“All right, all right,” Piper says, holding her hands up in a defensive gesture. I realize that I’d gotten that tone of voice that meant I was ready to hit someone. “I get that,” she says, more quietly. “But how are you dealing with it.” She’s looking at me in that way that means she knows I’m not telling her everything. “Just get it out of your system,” she whispers. “I won’t judge.” Her eyes are yearning; she wants to be that person for me, the person I can tell everything—she wants me to trust her. “I can’t,” I manage to choke out. I have to get out of there. The red fog is choking me, forcing me to swallow all the words I would have liked to say, filling my nostrils. I can’t breathe. I stand up and grab my guitar, holding my breath, counting prime numbers. It takes longer than usual to get rid of it. I’m up to forty-one before my breath comes out, cool blue-gray. By then, I’m in a grove of trees on one of the quads, hidden by thick shrubbery from the rest of the campus. I collapse on the ground, dropping my guitar a few feet away, breathing heavily. I squeeze my eyelids shut and grit my teeth, seeing the images flash through my head—wanting to relive them, but wanting them to go away at the same time. Corinne and her black hair, face angry, yelling soundlessly at me. And then my hand, my long pale hand, the glinting silver ring on my right thumb, coming up, making contact, and Corinne stumbling back, hand to her cheek, face astounded. The fog is in my eyes, fuzzing around the edge of my vision, making it hard to see. Tyson, glaring at me with his green eyes, bundling Corinne away behind him as he rushes toward me, grabbing one of my wrists with one hand while he beats away at my chest with his other fist. Standing against the gymnasium wall during the dance I hadn’t been able to get out of, looking across the room at Tyson and Corinne, curled together, sitting down against the wall. Her head on his shoulder, noses touching, his hand on her leg. My phone rings. I pull it out of my pocket, glance at the screen. Paul, it says. I can’t screen this call. “Hallo?” “Liam?” “Yeah.” “You at the Academy yet?” his thick Scottish accent is stern. Paul McNamey is my parole officer from Juvie, and it’s his job to make sure I don’t get in trouble while I’m at Redwood. It’s the only way they’d let me out of the country. “Yeah, all settled in. Everything’s fine.” I let out a large breath (to the side, so Paul can’t hear it). “What are you doing?” “Playing my guitar.” “All right. You remember your Anger Management strategies?” “Mm-hmm. Prime numbers, deep breaths, rephrasing.” “Good. I’ll talk to you later. Don’t go hitting anybody, okay?”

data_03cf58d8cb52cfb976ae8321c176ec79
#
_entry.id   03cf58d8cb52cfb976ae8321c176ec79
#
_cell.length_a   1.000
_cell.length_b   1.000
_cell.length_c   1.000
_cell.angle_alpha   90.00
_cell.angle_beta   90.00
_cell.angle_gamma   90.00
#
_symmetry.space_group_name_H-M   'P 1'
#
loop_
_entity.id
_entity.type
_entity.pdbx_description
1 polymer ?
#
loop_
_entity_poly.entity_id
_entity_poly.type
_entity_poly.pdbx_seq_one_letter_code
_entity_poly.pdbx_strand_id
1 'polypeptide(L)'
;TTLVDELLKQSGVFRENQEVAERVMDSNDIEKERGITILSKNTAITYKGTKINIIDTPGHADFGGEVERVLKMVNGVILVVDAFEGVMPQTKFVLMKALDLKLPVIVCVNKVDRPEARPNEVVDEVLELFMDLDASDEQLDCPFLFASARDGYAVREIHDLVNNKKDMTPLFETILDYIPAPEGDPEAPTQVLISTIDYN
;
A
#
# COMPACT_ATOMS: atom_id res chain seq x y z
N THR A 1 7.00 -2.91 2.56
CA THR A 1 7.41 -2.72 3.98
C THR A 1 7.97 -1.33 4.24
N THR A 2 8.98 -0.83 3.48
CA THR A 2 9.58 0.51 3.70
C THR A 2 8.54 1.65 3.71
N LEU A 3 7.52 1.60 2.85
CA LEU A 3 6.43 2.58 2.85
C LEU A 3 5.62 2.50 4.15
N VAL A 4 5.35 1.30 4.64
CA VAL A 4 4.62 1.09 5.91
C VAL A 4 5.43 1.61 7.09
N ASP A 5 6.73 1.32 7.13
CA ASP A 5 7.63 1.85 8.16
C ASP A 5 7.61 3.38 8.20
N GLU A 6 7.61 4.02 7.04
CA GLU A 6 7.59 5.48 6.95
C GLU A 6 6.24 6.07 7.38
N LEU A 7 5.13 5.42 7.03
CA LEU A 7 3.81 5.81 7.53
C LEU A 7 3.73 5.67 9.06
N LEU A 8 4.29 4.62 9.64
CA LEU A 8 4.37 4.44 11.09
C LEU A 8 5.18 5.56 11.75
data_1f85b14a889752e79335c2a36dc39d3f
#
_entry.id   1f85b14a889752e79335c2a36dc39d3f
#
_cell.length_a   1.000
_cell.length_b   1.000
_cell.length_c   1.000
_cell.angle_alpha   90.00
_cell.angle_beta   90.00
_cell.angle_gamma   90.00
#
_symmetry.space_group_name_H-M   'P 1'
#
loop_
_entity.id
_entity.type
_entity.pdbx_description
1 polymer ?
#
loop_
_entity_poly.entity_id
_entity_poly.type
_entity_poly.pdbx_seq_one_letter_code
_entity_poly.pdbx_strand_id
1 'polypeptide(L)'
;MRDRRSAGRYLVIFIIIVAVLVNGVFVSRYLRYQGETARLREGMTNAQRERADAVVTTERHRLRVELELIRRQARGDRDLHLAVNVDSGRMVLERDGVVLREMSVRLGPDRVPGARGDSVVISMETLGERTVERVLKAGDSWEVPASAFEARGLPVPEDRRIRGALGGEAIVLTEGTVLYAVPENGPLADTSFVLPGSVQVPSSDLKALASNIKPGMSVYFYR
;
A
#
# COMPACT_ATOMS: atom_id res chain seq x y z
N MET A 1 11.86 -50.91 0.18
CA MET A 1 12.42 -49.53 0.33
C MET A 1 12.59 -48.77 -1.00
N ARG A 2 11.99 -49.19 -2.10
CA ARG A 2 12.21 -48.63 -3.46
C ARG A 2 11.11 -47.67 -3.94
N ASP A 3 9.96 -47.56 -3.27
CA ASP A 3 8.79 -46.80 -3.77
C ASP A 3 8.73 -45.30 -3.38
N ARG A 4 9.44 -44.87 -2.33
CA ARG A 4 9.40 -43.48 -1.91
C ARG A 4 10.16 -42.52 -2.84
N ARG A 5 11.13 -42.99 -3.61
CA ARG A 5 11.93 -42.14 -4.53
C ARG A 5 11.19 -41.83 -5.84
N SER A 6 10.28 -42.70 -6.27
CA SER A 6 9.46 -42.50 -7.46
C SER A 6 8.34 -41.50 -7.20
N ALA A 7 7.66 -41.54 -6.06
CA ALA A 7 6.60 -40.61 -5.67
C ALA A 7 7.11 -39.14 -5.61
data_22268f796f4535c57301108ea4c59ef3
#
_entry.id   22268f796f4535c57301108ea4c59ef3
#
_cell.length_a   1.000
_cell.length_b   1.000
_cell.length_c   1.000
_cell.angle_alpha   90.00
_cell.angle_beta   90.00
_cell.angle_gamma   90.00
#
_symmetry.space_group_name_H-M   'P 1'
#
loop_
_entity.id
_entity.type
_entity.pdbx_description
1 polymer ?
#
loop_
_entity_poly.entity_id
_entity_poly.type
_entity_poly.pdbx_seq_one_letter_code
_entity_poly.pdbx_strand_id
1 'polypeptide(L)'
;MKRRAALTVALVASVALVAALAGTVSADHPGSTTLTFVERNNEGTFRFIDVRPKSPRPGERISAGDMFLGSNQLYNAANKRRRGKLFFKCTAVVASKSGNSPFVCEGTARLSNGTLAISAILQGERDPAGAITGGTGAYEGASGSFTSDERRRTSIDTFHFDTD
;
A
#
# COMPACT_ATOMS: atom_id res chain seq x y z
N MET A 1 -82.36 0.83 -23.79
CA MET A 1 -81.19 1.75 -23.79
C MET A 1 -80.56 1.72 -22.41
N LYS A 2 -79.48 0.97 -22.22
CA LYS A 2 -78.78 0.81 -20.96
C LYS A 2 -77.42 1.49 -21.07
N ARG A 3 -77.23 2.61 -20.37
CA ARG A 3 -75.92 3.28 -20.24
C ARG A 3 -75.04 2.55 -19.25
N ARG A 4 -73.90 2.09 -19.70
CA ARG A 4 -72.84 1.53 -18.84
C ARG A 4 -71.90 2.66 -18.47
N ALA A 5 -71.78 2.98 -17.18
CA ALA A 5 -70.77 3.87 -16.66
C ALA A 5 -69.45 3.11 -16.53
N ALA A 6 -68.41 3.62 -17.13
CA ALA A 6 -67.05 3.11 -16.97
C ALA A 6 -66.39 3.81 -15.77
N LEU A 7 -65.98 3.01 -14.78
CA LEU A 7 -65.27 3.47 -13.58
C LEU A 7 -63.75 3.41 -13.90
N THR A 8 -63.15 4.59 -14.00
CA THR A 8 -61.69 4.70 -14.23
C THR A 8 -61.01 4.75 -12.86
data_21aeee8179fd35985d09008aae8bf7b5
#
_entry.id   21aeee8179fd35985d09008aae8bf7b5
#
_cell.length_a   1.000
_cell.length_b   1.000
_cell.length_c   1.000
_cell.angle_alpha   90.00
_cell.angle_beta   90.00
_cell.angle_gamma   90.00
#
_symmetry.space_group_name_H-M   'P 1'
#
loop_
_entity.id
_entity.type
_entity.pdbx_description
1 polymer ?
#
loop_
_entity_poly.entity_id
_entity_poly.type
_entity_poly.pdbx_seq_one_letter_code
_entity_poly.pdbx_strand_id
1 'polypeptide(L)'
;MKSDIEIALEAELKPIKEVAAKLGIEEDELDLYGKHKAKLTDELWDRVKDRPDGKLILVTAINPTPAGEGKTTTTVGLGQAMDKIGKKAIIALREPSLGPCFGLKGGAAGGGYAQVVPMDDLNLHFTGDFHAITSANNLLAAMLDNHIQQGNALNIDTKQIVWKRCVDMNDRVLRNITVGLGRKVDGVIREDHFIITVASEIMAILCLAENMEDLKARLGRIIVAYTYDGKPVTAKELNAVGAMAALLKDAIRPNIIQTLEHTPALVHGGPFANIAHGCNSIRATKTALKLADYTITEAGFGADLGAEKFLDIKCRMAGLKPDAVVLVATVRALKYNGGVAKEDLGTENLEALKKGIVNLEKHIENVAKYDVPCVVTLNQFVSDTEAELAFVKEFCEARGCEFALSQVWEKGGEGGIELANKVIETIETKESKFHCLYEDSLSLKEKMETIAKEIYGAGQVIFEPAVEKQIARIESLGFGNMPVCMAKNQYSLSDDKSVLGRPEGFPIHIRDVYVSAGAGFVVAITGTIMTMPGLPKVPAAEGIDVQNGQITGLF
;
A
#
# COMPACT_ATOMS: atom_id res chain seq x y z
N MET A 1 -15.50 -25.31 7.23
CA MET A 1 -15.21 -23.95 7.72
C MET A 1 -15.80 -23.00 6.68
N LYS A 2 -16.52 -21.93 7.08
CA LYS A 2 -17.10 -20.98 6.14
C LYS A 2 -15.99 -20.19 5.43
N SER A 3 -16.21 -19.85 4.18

Chapter 11 Olivia—Redding, California